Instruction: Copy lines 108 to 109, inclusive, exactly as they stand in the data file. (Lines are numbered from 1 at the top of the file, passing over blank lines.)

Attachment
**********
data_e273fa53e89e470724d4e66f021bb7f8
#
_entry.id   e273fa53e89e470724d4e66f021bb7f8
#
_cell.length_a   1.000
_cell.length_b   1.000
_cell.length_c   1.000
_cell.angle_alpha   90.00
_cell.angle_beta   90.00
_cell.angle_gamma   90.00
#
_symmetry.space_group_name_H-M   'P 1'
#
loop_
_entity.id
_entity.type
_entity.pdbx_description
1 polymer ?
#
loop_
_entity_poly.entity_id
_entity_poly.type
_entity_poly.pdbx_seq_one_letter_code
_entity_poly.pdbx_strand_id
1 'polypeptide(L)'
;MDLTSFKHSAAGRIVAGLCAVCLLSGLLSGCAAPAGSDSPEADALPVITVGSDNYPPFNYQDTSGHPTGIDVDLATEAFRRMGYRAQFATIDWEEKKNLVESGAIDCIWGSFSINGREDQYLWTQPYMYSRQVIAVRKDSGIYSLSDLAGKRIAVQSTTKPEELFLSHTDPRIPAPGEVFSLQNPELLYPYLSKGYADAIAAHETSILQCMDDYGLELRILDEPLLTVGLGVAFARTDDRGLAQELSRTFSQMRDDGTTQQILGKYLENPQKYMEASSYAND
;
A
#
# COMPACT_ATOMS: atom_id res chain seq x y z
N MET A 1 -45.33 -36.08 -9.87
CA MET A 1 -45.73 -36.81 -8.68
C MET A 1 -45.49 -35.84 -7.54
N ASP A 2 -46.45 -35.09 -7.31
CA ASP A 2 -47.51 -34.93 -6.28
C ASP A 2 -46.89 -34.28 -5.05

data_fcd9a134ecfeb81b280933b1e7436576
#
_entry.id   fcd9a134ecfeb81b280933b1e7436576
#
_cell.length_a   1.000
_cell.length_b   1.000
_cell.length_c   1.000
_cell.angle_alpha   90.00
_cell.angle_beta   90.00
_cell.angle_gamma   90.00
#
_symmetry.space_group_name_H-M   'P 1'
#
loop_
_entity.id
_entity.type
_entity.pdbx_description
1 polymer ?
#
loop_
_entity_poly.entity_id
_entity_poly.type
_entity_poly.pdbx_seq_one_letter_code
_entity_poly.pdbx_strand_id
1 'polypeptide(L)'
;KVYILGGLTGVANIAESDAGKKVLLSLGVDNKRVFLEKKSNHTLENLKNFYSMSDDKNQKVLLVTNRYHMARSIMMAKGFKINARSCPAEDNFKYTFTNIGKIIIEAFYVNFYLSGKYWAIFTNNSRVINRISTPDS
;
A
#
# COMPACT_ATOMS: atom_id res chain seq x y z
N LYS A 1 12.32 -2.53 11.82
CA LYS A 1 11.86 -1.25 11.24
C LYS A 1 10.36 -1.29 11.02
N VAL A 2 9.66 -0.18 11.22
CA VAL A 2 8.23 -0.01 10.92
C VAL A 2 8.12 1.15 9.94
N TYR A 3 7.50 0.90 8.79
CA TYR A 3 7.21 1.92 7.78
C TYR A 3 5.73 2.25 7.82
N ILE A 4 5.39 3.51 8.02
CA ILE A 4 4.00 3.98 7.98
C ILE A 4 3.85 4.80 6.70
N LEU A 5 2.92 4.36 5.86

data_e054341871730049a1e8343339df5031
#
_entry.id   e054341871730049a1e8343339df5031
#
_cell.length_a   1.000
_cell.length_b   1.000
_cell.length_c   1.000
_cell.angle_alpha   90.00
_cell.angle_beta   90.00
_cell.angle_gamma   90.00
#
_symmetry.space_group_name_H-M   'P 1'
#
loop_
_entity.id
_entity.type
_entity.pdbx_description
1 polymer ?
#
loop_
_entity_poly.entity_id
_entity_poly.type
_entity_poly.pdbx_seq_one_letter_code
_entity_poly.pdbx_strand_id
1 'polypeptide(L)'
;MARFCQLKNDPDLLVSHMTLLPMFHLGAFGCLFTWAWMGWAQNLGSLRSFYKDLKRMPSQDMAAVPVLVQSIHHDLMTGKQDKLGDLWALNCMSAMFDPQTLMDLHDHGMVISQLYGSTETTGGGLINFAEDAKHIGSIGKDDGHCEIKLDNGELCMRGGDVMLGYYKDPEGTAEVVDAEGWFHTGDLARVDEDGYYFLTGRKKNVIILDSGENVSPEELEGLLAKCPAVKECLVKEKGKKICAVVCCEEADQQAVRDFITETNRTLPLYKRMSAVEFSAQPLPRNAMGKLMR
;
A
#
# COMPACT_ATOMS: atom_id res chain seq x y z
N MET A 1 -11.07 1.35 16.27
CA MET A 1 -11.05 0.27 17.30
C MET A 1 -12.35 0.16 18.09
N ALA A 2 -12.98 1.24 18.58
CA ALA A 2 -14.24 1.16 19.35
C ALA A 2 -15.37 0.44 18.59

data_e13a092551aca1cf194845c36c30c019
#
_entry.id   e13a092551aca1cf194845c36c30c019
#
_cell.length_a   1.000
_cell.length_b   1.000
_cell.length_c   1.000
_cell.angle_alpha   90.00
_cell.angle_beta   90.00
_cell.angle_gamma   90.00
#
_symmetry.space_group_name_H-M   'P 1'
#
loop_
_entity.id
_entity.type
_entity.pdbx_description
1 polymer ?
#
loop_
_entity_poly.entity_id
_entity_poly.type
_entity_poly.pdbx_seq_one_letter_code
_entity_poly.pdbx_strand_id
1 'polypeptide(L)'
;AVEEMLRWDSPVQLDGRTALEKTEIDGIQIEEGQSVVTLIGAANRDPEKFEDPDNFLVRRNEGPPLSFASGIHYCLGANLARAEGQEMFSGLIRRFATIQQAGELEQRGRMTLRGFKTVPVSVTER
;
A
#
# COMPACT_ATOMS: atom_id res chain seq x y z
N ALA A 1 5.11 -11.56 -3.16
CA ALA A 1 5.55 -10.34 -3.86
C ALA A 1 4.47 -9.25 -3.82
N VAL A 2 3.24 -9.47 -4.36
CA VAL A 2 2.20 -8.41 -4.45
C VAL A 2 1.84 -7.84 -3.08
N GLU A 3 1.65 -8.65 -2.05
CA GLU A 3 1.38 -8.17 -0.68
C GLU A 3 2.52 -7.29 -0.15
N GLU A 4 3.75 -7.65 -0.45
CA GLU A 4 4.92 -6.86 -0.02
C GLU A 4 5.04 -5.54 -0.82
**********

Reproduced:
#
# COMPACT_ATOMS: atom_id res chain seq x y z